Renewable energy featured in ag bill
ST. PAUL - Minnesota policymakers earlier this year decided 25 percent of the state's electricity should come from renewable sources, but now the movement is expanding to include motor vehicle fuel and other energy sources.
Part of an agriculture funding bill the House passed 131-2 Tuesday would put that requirement into law. For instance, it would require 25 percent of fuel used in cars to be made from renewable sources such as plant-based ethanol by 2025.
The mandate is in a $91 million appropriation for state agriculture programs in the two-year budget beginning July 1. By week's end, the House should adopt all of its budget bills, with a bill increasing income taxes on the richest Minnesotans due on the House floor next week.
House agriculture committee Chairman Al Juhnke, DFL-Willmar, called the ag bill "the most bipartisan bill you'll see come through the Legislature this year."
A Senate-passed bill has many similar provisions to the one representatives passed Tuesday. It did not specifically list the 25 percent mandate, but did provide subsidies for biofuel production.
Rep. Aaron Peterson, DFL-Appleton, complained that the House bill does not go far enough to support renewable fuels. Aid provided in the bill will not get Minnesota to the 25 percent level, he said.
The bill includes several provisions to promote Minnesota-grown energy. For example, it establishes the NexGen Renewable Energy Board to provide low-interest loans and grants to bioenergy projects.
Also, the bill makes the Crookston-based Agriculture Utilization Research Institute the renewable energy coordinator.
It also funds several bioenergy projects around Minnesota. Among those is $200,000 for the White Earth Band of Chippewa to study various plants - such as wood, corn stalks and prairie grass - that could be used to make ethanol. Another $200,000 would go to the Bois Forte Band of Chippewa to establish a small community-based wood-fueled ethanol plant.
Another bill, funding environmental projects, representatives passed early Wednesday funds a variety of other energy-related programs, including adding $3.1 million to a wind energy loan fund and $3 million for a University of Minnesota program to increase renewable energy use.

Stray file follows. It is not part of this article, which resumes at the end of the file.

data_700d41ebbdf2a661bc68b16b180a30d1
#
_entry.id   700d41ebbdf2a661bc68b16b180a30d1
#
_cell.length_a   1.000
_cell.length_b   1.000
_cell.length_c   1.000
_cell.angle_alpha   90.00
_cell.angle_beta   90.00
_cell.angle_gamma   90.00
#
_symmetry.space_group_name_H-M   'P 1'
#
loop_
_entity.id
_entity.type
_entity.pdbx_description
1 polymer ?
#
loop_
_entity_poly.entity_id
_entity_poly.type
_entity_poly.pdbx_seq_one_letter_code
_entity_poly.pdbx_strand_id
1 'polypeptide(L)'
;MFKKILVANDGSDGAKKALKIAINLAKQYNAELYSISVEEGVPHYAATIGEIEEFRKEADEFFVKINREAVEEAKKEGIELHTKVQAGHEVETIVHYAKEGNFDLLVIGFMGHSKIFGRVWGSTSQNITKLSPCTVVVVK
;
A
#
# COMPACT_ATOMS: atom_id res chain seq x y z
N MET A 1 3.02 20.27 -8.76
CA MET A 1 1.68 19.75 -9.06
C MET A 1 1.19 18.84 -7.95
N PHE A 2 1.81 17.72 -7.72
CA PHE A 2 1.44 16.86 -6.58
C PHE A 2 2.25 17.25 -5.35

The environment bill spends $10 million to study hydrogen as a fuel. It also would pay $2 million to install more E-85 ethanol fuel pumps and $400,000 for a Koochiching County project to convert trash to energy.
Rep. Dean Urdahl, R-Grove City, failed to pass his pet measure - eliminating lawsuits against food companies from people who blame them for getting fat.
"If you eat too many cheeseburgers and get fat, don't sue the food industry," is how Urdahl summarized his failed amendment.
House Speaker Margaret Anderson Kelliher, DFL-Minneapolis, ruled the amendment did not pertain to the bill, so no vote was allowed.
The ag bill also:
-- Allows the state to pay $100 to $20,000 to farmers when livestock is crippled or killed by a gray wolf.
-- Requires the state Agriculture Department to inspect grain exported from the Port of Duluth.
-- Orders the ag department to establish a place in each county to accept waste pesticides.
-- Provides state payments to owners of cattle who must kill animals that may have bovine tuberculosis, a problem especially in northwestern Minnesota.
-- Extends for five years a moratorium on new open-air swine manure lagoons